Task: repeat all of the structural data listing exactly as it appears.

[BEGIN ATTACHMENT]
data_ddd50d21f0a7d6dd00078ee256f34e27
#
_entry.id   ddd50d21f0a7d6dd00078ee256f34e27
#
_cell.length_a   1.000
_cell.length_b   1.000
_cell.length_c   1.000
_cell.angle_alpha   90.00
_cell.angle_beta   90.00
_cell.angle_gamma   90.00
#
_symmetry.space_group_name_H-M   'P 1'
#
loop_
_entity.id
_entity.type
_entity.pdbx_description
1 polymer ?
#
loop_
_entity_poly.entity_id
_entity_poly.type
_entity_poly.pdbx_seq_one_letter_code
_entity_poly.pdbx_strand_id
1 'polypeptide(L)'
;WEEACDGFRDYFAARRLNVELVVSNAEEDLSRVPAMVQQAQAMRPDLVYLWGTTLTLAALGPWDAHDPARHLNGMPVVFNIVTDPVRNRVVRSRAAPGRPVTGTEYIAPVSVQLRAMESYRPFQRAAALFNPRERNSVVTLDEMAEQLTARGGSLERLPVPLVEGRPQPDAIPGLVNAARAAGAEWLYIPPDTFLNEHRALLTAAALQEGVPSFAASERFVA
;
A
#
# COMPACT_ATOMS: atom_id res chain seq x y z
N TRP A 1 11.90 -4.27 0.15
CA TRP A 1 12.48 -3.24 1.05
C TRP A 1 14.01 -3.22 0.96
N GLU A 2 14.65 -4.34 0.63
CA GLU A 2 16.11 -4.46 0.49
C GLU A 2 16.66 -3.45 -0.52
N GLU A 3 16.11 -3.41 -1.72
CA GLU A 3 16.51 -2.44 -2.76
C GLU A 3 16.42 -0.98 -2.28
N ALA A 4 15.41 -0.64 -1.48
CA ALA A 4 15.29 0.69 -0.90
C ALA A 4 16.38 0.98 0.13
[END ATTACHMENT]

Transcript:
data_ddd50d21f0a7d6dd00078ee256f34e27
#
_entry.id   ddd50d21f0a7d6dd00078ee256f34e27
#
_cell.length_a   1.000
_cell.length_b   1.000
_cell.length_c   1.000
_cell.angle_alpha   90.00
_cell.angle_beta   90.00
_cell.angle_gamma   90.00
#
_symmetry.space_group_name_H-M   'P 1'
#
loop_
_entity.id
_entity.type
_entity.pdbx_description
1 polymer ?
#
loop_
_entity_poly.entity_id
_entity_poly.type
_entity_poly.pdbx_seq_one_letter_code
_entity_poly.pdbx_strand_id
1 'polypeptide(L)'
;WEEACDGFRDYFAARRLNVELVVSNAEEDLSRVPAMVQQAQAMRPDLVYLWGTTLTLAALGPWDAHDPARHLNGMPVVFNIVTDPVRNRVVRSRAAPGRPVTGTEYIAPVSVQLRAMESYRPFQRAAALFNPRERNSVVTLDEMAEQLTARGGSLERLPVPLVEGRPQPDAIPGLVNAARAAGAEWLYIPPDTFLNEHRALLTAAALQEGVPSFAASERFVA
;
A
#
# COMPACT_ATOMS: atom_id res chain seq x y z
N TRP A 1 11.90 -4.27 0.15
CA TRP A 1 12.48 -3.24 1.05
C TRP A 1 14.01 -3.22 0.96
N GLU A 2 14.65 -4.34 0.63
CA GLU A 2 16.11 -4.46 0.49
C GLU A 2 16.66 -3.45 -0.52
N GLU A 3 16.11 -3.41 -1.72
CA GLU A 3 16.51 -2.44 -2.76
C GLU A 3 16.42 -0.98 -2.28
N ALA A 4 15.41 -0.64 -1.48
CA ALA A 4 15.29 0.69 -0.90
C ALA A 4 16.38 0.98 0.13